Orffaned No More

LEARNING THEIR A, B, D, D, E, F, G'S Sophie, Ashley, Lindsay, and Daly, all new to the club, perform at the first Coffeehouse of the year on Nov. 5. Photo by Caroline

 

Orff adopts 30 new members into the family

Orff Orff Orff…EVERYBODY!”

At Coffeehouse Saturday, November 5, the audience was treated to a new rendition of the popular song “Shots.” Thirty new Orff club members belted it out, with their two conductors in the lead. No one could have guessed that at the end of last year, those two conductors were the only members of the club.

Senior Megan and junior Evi found that at the end of last year, the seniors who had made up almost the entire club had all graduated, leaving just the two of them behind. The surprising thing? The two were never fazed.

As Sabrina Kessee, the club’s sponsor and a Lower School music teacher, said, “It’s definitely a success story.”

Both Megan and Evi contacted Kessee separately about their interest in keeping the club alive. Later, the pair came together and did their best to publicize the club, expecting that they would need as many sign-ups as they could get.

The first morning meeting revealed that their efforts had paid off beyond their expectations.

“I came in here and there were people spilling out of my room!” said Kessee.

Rather than struggling from lack of musicians, the club has outgrown its supply of instruments, having climbed to a total of about 30 “Orffans.”

Right now, the club has three of its own xylophones in Kessee’s room, as well as access to 16 of Kessee’s. To deal with this problem, Orff wants to buy more xylophones. But at a $200 to $700 price range, even a second successful bake-sale this year will only buy two to four.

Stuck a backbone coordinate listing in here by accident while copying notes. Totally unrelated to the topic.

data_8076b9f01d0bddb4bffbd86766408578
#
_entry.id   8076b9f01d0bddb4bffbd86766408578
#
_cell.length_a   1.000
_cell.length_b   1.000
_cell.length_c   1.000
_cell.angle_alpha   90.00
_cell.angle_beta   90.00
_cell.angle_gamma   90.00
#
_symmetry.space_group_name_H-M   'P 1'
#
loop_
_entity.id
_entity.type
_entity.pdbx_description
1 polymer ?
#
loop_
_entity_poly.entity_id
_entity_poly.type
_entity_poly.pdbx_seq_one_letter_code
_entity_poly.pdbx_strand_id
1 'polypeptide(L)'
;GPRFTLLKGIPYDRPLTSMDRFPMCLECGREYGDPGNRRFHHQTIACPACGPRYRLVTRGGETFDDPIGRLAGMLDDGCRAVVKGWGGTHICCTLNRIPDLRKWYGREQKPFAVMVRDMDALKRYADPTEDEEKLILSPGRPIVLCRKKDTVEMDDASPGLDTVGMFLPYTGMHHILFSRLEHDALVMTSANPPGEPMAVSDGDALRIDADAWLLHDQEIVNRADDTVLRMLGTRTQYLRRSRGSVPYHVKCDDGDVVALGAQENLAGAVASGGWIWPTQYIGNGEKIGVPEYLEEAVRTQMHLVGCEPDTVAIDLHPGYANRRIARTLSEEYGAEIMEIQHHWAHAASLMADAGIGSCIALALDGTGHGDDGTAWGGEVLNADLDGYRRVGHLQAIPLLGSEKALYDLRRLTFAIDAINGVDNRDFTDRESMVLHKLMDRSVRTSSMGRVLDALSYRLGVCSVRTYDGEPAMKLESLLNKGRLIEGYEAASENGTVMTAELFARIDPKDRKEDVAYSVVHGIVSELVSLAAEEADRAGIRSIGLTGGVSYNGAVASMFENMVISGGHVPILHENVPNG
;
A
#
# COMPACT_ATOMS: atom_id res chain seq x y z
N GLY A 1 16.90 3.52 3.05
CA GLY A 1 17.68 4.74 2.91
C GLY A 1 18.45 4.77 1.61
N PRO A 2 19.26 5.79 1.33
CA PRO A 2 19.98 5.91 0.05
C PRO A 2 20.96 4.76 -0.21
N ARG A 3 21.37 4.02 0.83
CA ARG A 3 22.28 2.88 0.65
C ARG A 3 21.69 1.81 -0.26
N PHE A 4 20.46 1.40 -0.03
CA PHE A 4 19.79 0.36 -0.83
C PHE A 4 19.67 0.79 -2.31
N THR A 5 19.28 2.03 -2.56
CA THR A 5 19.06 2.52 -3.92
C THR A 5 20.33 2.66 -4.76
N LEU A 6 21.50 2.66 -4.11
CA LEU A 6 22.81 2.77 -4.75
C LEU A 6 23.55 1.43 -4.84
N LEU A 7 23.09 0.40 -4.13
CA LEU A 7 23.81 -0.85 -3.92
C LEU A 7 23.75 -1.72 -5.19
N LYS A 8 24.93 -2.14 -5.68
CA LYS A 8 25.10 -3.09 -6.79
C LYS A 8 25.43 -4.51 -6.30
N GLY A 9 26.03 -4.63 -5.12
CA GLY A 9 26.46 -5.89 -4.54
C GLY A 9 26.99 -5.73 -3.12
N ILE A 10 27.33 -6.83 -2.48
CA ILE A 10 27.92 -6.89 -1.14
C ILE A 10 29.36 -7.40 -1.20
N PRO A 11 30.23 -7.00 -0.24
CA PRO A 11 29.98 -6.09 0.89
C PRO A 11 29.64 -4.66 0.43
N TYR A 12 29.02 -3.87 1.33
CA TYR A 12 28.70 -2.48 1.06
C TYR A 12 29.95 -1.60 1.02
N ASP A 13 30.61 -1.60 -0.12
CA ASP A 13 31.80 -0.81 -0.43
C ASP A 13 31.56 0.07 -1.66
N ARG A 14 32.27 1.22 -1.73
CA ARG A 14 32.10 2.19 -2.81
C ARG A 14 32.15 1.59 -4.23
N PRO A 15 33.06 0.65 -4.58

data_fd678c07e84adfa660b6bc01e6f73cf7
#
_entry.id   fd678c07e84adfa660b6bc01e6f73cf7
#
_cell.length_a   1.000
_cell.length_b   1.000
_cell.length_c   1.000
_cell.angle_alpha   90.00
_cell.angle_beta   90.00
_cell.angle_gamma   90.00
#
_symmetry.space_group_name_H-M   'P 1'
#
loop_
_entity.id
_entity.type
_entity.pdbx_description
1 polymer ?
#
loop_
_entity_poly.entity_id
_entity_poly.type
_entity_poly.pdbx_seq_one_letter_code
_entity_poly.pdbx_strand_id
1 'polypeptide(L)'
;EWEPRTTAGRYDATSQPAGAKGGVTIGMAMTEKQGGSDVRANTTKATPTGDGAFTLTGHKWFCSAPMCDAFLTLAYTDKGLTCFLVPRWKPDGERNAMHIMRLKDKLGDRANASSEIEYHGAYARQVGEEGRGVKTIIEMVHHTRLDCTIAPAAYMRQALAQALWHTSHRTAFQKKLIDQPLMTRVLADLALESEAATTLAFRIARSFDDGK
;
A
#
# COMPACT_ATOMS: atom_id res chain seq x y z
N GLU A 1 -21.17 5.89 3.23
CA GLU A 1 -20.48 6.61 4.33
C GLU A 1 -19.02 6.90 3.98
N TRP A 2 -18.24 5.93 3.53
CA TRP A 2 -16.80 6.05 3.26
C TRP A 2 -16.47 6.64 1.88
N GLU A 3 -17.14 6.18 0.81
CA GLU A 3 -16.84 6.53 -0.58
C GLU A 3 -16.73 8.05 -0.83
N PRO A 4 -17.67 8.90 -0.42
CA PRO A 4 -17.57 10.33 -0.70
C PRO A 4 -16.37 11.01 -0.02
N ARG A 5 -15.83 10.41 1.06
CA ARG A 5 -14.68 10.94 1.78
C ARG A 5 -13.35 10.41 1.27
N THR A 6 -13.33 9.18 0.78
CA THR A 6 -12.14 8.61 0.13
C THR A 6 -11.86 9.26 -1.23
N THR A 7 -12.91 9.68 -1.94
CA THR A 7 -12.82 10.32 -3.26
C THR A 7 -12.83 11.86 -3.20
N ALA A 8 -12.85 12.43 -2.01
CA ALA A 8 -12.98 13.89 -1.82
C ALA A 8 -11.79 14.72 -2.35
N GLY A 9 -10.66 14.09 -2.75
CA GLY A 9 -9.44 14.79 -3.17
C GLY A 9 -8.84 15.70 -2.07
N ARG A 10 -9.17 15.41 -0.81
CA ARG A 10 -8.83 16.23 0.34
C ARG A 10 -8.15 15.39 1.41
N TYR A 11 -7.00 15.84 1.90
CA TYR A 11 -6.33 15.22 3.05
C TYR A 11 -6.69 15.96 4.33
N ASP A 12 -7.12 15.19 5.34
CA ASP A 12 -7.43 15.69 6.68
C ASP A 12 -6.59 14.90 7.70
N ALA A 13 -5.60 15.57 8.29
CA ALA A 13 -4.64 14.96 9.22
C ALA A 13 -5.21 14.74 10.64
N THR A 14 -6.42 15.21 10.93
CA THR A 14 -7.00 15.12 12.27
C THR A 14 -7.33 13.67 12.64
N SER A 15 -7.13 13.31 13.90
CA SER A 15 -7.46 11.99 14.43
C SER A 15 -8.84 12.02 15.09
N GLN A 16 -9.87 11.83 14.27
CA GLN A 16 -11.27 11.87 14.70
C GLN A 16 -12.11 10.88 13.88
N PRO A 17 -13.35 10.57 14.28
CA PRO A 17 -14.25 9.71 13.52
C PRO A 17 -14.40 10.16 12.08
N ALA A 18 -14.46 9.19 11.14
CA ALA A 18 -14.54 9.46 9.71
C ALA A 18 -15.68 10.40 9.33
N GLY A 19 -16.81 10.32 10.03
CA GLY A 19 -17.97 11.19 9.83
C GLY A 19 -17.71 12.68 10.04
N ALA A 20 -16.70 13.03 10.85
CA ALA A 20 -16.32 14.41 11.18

Instead, the club presidents, Megan and Evi, worked with Kessee to recycle a concept developed last year:

“Last year we split up in terms of level,” Kessee said.

There were two groups of Orff, one for girls who had been in Orff before and knew the songs, and another for those who were new and working to catch up. They recycled this idea but ultimately split the group solely because of size.

Now randomly selected, one group meets in Kessee’s classroom Wednesday and the other Friday, both at 7:00 a.m. Level isn’t an issue this year, since no one has prior experience. They will both play in the same concerts, though they will have learned different songs.

“The issue with Orff in the past has been it has been getting smaller and smaller, but this year, it exploded!” said Megan. “We felt bad, but we actually had to make Orff seem less appealing so people would drop out.”

Although Orff wants everyone to be able to play, Megan and Evi agree that attendance is critical.

“We want everyone to understand there is a commitment factor,” Megan said. By stressing this, and the fact that Orffans do have to get up early for their 7:00 a.m. meetings, they convinced a few girls to drop out.

The instruments take some practice, and with groups like these, a little time each week is required. This is especially true because Orff is very much like an Orchestra, not only because it has conductors, but because the girls split into small groups that each play a different part at the same time.

“The first two Orff meetings, we played all the parts,” said freshman Aashima, a new Orff club member. This gave members an opportunity to try all the instruments before the performance, finding “which one we felt more confident with,” Aashima said. After the first meeting, Aashima adds, “I knew I wanted to stay in the club because not only was it fun to play the xylophone and learn the songs, but the people in the club make our meetings so much more memorable.”

For those who are unfamiliar with Orff, books of music are the basis for many songs. However, Megan and Evi are translating songs onto the xylophone by themselves.

“We’re trying to figure out some music to more popular songs,” Megan said. The rendition of “Shots” should be the first of several.

– Emily